D.C. in a day: a how-not-to

If road trips are fun, spur-of-the-moment road trips with friends are even more fun. That’s why I’m glad my buddy Michelle agreed to come along with me this weekend on a whirlwind trip to Washington D.C.

I had not visited the Nation’s Capital since my fifth grade patrol trip and Michelle hadn’t been at all.

It’s about a seven-hour drive from my home in Charleston, W.Va. We left Sunday afternoon and stayed the night with my aunt in Canaan Valley, W.Va., which is on the route and about four hours away from the city.

Here are a few takeaways:

  • Pro tip: If you’re staying with family, be sure to change your alarm ring tone from “Blurred Lines” or don’t rely on the snooze button. Otherwise, Robin Thicke will yell “I know you want it,” over and over in your 70-something aunt’s otherwise serene mountain home at 5 a.m. while you shower because you forgot to turn it off. Yes, this happened.
  • The best part of the drive to D.C. is without a doubt, Canaan Valley and the surrounding areas in WV.  Thomas, Davis, Elkins, Hampshire County. All beautiful.

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  • When someone says hey, let’s go to a major city hours away from us and try to take it in in one day: don’t do it. Technically we did it in two days, but we still were in the car about 10 hours altogether Monday. We were on the road from Canaan Valley at 6 a.m. and on the D.C. Metro by 10:30 a.m. We saw the Lincoln Memorial, Vietnam Memorial, the White House, Washington Monument (from afar, as it’s under repairs because of earthquake damage) and the Holocaust Museum but could have used more time to see the other museums and sights. And it would have been nice to see the downtown section of the city, not just the tourist traps and monuments. 

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  • Growing up in Appalachia prepared me for a lot of things, but using public transportation is not one of them. I spent hours the day before I left trying to plan and get over my apprehension about taking the Metro. Michelle and I didn’t have any trouble (save for a taking a long while finding a place to park my car) taking the Metro into the city. Coming back, though, we went to get on a rail car and got separated. I was two steps behind her and she had made it on when the doors began to close. I had my arms through and, had I left them there, I’m sure I would have lost them because there was no stopping or reopening once they were closing. All I could do was watch as her train car pulled away from the station. Don’t panic,. Don’t panic. Don’t panic. Her phone was going dead and there was no service anyway so I didn’t even try to call or text her. Luckily I caught the next car and we met at the station where we had parked.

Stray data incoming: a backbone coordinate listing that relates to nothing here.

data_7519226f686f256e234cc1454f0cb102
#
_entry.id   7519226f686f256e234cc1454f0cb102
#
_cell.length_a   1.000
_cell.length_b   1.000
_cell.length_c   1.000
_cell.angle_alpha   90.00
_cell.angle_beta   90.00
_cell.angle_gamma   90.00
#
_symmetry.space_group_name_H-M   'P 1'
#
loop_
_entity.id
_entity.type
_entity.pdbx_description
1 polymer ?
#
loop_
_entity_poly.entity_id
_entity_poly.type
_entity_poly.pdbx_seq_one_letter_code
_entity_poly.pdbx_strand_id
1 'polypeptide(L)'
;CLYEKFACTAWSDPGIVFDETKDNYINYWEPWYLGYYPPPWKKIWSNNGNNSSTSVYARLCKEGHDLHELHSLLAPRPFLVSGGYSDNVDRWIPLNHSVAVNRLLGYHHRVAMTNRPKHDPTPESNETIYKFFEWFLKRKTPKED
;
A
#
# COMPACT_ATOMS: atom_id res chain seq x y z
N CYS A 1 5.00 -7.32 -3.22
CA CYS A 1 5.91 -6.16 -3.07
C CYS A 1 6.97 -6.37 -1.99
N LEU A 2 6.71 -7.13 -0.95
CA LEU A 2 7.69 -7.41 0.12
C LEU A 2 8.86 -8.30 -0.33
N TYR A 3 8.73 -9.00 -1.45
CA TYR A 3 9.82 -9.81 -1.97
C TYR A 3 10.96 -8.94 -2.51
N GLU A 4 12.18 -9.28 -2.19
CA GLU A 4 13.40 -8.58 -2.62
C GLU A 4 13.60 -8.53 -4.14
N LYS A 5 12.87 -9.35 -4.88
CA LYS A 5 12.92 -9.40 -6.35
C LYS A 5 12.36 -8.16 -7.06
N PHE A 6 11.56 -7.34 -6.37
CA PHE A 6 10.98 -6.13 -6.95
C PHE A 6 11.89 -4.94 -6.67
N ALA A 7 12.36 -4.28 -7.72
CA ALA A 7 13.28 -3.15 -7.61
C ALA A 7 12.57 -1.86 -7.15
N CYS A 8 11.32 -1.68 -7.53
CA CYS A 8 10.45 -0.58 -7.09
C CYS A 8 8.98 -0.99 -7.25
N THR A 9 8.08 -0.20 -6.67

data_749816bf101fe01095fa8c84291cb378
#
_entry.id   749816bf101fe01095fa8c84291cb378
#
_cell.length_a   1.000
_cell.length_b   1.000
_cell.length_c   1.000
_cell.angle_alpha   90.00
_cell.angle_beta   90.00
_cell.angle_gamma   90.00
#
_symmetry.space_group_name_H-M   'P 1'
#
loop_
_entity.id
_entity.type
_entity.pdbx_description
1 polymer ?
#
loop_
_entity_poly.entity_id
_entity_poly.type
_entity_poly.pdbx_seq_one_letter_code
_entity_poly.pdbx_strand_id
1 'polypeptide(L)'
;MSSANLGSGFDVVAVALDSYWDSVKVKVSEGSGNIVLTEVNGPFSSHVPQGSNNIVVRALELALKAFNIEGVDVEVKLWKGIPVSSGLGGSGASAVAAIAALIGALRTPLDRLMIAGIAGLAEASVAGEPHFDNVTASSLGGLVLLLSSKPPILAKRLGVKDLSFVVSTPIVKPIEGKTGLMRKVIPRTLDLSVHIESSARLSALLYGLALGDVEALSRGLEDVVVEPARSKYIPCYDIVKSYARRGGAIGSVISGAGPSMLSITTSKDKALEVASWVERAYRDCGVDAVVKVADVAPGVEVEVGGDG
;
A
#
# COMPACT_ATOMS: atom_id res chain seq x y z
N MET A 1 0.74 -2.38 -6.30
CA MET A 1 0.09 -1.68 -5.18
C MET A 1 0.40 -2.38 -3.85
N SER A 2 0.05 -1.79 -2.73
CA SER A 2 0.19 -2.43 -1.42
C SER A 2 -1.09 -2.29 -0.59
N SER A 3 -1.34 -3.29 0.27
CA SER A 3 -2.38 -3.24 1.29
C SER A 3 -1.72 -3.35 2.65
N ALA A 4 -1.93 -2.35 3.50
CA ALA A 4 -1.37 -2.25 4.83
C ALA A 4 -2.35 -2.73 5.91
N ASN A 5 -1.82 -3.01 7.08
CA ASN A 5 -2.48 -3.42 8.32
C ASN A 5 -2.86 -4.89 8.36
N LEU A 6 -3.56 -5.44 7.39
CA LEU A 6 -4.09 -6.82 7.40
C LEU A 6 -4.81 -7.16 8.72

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  • I wonder what Abraham Lincoln would think, all these years later, if he knew that we honor his memory by taking selfies in front of a huge marble statue of him.
Michelle and I do a selfie in front of the Lincoln Memorial. September 2013

Michelle and I do a selfie in front of the Lincoln Memorial. September 2013

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Life’s a beach (or 3 things the ocean taught me about life)

 

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Sunrise over the Atlantic Ocean in Kitty Hawk, N.C.

  • What a good friend recently told me about life is true: sometimes when a wave is crashing down on you, the best thing you can do is stop fighting and let it wash over you.  Every wave runs out of energy. Sometimes they will even knock you toward the shore where you’re safe.
  • If you build your castle too close to the waves, they will destroy it.
  • Sometimes the really cool shell you think you found while digging blindly in the sand and surf is actually a crab with claws. And he isn’t happy you disturbed him.

 

The strange incident of the tongue-clicking man

Last week I went on vacation with my family.

I, my sister, brother-in-law, two young nieces, mom and dad all stayed in a beach house a block away from the Atlantic Ocean in Kitty Hawk, North Carolina.

As expected any time a family is in close quarters for an entire week together, hilarity ensued.

We stayed just down the road from Kill Devil Hills, where Orville and Wilbur Wright took the first flight more than a hundred years ago.

The day we visited the Wright Bros. monument, I saw a couple do a strange thing.

We had walked the hill to the top where a massive concrete monument protruded from the ground, marking the spot where the first plane flew. (By the way, why are all the monuments in this country shaped like penises?)

A man there had started to walk away from (who I presume was) his wife. He got maybe 20 feet away and she was still sitting, probably resting from the hike to the top. He turned, looked at her and sort of clicked his tongue. She came to him like he had whistled to a dog. Not a word passed between them. I recounted this story to someone who suggested that maybe the man had a speech problem and could only communicate this way. Perhaps, but I saw no evidence of that.

It was so strange that I told the story to my family. In a rare but misguided attempt at multicultural understanding, my dad (wrongly) assumed I was speaking about one of the few Indian couples that were on the hill with us.

“Well, that’s probably just their custom,” he surmised.

“Dad, it was an American couple,” I said.

He then spent the rest of the day clicking his tongue at us. No one felt compelled to follow him, though.

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